LONDON (Reuters) – Students in Asia have already been notified that their scores in the writing section of last month’s ACT college-entrance exam are increasingly being canceled, into the example that is latest of how standardized test makers are struggling to contain a worldwide epidemic of cheating.
The incident comes just months after ACT Inc, the nonprofit that is iowa-based operates the test, was obligated to cancel its exam for all takers in South Korea and Hong Kong. That incident, in June, marked the first time the high-stakes exam was canceled for an country that is entire.
ACT spokesman Ed Colby declined to say what amount of students were afflicted with the October score cancellations, which he said involved test centers in Asia and Oceania. He described the incident because of “a compromise in the testing process” and said the affected students “amounted to simply a small portion of examinees in the region.”
Affected students for the October score cancellation received a note from ACT that stated: “Unfortunately, events occurred which compromised the testing process for the writing portion of your test event. As a total result, you’ll not receive a score for your writing test response/essay. Your choice that is multiple ACT, mathematics, reading, and science tests—WILL be scored.”
The message added that write my paper now ACT will issue each learning student a $16 refund.
The ACT writing section is nominally voluntary, but colleges that are many students to take it to gauge an applicant’s writing and reasoning abilities.
The latest security incident is “a frustrating and complicated situation for our students,” said Kristin J. Dreazen, president for the international affiliate associated with National Association for College Admission Counseling.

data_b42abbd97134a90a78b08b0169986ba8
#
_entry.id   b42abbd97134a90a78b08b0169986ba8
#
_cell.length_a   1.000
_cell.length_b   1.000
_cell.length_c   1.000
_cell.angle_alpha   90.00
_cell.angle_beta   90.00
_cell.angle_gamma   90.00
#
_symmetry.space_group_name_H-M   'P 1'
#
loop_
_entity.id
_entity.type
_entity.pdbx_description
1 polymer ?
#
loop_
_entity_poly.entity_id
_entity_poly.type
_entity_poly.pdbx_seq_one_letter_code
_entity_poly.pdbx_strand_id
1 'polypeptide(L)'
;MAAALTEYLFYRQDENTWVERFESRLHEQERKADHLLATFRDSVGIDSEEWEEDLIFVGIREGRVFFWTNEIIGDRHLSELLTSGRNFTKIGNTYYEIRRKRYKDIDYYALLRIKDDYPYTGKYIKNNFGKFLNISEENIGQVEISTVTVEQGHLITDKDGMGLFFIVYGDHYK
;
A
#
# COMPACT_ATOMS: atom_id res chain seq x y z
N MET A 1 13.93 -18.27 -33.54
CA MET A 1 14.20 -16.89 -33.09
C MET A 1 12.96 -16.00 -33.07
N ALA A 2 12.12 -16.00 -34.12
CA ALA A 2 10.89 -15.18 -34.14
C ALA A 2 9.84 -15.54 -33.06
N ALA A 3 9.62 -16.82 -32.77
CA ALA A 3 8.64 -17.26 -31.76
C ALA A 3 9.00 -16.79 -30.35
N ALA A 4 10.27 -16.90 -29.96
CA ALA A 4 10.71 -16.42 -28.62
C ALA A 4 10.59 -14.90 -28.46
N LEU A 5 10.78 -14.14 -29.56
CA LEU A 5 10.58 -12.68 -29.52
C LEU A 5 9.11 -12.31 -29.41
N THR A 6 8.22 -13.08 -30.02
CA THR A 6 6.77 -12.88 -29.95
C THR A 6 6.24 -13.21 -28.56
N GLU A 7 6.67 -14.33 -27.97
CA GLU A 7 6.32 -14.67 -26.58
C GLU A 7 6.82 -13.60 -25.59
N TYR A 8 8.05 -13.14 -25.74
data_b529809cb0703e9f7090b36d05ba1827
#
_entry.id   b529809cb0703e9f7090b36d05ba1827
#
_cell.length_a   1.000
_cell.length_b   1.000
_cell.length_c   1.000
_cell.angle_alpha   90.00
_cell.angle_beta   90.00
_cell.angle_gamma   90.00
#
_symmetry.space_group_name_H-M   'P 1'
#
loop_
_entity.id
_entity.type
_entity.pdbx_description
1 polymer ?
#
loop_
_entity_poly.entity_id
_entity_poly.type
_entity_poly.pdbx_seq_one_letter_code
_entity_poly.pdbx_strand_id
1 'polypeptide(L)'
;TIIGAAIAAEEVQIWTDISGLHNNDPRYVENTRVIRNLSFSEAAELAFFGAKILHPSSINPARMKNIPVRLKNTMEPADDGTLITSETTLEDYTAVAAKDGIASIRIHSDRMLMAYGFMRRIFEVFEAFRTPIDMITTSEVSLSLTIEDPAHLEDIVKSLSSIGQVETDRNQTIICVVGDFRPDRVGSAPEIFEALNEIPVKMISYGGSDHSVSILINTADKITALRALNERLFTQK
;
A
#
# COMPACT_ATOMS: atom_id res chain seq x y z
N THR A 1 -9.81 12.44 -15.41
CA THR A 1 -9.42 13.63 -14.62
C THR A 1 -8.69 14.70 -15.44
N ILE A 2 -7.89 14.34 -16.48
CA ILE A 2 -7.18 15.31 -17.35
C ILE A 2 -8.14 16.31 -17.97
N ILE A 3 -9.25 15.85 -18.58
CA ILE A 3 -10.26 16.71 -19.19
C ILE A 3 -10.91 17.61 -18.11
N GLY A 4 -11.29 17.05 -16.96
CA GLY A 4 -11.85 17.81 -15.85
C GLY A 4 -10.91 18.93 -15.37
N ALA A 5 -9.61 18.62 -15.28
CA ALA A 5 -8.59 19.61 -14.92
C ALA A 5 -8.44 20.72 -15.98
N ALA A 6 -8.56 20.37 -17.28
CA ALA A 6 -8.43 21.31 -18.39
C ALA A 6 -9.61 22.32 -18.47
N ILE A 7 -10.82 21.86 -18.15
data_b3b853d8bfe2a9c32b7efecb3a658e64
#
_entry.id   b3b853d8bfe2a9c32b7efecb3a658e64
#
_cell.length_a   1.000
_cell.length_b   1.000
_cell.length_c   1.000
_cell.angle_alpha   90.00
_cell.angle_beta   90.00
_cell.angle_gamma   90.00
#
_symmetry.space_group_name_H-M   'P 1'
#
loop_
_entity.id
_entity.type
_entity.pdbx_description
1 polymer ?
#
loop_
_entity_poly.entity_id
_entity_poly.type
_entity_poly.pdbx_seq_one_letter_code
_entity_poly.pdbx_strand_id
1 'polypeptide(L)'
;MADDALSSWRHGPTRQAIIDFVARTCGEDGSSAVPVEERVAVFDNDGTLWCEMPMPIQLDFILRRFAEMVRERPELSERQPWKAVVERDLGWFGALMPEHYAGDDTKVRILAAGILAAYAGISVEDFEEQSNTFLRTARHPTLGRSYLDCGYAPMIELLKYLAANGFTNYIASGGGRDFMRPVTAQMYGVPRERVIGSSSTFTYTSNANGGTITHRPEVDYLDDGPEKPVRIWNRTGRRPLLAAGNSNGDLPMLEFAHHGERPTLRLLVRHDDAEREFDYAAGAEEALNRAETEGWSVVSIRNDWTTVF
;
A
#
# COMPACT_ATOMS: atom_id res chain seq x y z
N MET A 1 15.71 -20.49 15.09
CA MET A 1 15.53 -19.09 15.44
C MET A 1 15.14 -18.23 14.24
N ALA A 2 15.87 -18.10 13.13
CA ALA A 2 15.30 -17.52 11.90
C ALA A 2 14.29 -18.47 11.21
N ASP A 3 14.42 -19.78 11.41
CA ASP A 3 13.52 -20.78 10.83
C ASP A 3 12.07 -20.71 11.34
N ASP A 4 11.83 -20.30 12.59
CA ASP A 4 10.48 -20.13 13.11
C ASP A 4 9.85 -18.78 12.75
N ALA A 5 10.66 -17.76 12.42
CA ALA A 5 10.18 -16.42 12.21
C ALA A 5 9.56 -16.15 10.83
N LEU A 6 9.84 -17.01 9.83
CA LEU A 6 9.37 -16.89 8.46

Your day ahead of the ACT was administered on Oct. 22, Reuters obtained a copy of an ACT writing test on the subject “Fame” that an Asian source said had leaked and was to be provided with the day that is next. Test administrators in Asia were instructed shortly ahead of the test to substitute a different essay topic as compared to one that originally had shipped. Colby declined to touch upon the test Reuters obtained.
Reuters reported in July that ACT’s test security unit repeatedly had recommended security that is tightening before the June breach, but that ACT executives had rejected the recommendations. The organization later let go the relative head regarding the unit. ACT’s chief executive, Marten Roorda, has declined to be interviewed.
ACT recently began shipping a number of its test booklets and answer sheets in lock boxes to guard against leaks. However the utilization of lock boxes ‘s still not universal, in accordance with test administrators.
In July, Reuters also detailed widespread cheating within the ACT-owned Global Assessment Certificate program. The program, that offers college preparatory courses, has about 5,000 students and operates in about 200 centers, mostly in Asia. reut.rs/2akY3uf
Seven students who attended three different GAC centers in China described how school officials and proctors ignored and were sometimes complicit in cheating regarding the ACT. Eight teachers or administrators who have worked at seven different Chinese GAC centers also described cheating in program courses.
ACT’s chief rival, the newest York-based College Board, which administers the SAT, happens to be struggling along with its own security problems. The school Board recently notified an undisclosed wide range of test-takers in Egypt that their scores were being canceled when it comes to October test.
College Board spokesman Zach Goldberg said the cancellations were “based on evidence that a test preparation organization illegally shared and obtained the test content prior to the administration.” He declined to elaborate.
Reuters also reported in August that a breach that is major a huge selection of unpublished questions for upcoming SAT exams. A College Board spokeswoman said the company was investigating what she termed “a serious criminal matter.”
The SAT and ACT are employed by tens and thousands of U.S. colleges to help select from among millions of student applicants.